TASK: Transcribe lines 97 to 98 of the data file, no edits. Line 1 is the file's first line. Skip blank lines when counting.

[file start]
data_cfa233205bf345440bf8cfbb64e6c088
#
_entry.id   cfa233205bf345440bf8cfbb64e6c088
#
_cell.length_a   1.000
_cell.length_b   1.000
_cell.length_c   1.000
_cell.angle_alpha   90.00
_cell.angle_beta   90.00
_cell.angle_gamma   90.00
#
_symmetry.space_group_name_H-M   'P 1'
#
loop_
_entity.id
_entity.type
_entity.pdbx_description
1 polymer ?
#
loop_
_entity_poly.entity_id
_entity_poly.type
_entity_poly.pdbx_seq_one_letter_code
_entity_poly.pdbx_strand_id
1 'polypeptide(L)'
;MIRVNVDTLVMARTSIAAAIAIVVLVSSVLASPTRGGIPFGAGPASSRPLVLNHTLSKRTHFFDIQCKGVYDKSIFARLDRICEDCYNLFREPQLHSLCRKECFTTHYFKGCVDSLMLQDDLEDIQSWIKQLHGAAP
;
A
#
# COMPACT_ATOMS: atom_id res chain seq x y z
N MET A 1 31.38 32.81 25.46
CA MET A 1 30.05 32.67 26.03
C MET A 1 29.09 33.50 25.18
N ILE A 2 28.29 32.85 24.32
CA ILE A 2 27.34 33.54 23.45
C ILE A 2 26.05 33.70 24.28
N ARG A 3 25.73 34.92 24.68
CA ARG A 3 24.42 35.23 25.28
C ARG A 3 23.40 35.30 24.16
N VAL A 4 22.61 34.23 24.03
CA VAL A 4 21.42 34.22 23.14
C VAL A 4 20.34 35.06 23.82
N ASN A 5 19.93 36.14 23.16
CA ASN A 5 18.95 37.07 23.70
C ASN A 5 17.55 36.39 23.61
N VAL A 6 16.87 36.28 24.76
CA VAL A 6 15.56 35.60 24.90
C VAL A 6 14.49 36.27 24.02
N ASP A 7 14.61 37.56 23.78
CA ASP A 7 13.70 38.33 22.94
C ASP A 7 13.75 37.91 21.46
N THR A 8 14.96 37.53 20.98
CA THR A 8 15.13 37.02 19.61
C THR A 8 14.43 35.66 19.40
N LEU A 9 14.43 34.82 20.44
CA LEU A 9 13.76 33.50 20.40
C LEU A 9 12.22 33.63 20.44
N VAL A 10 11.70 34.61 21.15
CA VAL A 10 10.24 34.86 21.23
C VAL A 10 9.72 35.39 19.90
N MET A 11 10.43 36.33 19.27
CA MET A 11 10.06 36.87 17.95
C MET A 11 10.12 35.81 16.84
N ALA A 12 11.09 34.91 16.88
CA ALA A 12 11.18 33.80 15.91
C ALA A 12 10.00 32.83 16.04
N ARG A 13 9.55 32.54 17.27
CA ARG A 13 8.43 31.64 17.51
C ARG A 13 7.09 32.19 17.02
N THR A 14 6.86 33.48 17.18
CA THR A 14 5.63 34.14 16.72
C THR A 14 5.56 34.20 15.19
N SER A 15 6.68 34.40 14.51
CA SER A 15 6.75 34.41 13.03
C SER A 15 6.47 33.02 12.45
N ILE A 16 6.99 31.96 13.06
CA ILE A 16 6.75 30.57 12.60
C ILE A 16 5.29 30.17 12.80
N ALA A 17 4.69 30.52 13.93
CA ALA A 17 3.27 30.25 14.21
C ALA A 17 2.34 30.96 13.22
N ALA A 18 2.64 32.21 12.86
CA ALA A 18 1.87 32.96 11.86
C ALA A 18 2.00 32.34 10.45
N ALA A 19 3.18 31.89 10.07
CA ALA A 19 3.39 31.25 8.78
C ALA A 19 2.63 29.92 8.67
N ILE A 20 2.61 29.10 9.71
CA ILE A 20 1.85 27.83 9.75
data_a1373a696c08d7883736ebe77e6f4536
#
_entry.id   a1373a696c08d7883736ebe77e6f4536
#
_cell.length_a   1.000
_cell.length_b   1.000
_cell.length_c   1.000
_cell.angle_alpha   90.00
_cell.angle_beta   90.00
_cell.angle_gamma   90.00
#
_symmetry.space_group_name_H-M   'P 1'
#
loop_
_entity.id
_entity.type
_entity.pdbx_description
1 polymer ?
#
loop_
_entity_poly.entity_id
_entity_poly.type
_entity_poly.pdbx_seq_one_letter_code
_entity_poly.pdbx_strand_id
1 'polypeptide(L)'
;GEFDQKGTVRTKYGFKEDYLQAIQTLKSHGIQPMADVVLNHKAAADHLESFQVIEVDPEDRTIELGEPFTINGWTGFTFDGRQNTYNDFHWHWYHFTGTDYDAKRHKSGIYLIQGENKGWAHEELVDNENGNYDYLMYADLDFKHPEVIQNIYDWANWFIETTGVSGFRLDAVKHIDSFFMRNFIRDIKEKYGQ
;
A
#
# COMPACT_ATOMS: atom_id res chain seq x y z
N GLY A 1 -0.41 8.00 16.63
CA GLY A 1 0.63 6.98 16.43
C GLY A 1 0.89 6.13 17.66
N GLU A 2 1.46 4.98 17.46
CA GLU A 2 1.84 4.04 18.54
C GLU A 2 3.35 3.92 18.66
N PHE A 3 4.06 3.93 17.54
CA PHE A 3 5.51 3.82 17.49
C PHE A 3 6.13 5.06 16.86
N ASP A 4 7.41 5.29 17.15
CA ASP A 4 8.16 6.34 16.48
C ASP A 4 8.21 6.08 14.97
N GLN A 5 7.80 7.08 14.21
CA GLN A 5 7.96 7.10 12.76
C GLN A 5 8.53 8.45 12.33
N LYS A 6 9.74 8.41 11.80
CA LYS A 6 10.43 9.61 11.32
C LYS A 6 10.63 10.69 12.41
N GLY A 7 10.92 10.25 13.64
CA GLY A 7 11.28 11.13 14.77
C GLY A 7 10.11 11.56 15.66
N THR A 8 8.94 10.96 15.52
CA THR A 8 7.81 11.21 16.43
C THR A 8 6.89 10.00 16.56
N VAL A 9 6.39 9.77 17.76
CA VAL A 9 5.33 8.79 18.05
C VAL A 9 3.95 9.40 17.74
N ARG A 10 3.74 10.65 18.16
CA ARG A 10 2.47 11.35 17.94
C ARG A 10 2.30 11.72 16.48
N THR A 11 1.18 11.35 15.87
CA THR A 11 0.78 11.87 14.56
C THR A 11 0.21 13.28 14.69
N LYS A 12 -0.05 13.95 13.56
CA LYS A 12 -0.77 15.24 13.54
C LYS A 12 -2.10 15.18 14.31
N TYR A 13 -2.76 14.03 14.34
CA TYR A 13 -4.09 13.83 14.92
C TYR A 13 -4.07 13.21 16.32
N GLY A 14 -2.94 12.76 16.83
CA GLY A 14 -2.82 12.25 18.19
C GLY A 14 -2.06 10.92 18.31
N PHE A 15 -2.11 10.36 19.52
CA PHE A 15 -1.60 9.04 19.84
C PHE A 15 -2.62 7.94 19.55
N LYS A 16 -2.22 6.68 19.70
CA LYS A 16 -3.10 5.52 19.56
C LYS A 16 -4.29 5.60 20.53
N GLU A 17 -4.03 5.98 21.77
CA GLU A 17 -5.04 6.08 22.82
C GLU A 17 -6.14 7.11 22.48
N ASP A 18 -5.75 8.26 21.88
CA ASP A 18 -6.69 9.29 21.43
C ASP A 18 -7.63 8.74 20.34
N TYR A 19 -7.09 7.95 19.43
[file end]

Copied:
_cell.angle_alpha   90.00
_cell.angle_beta   90.00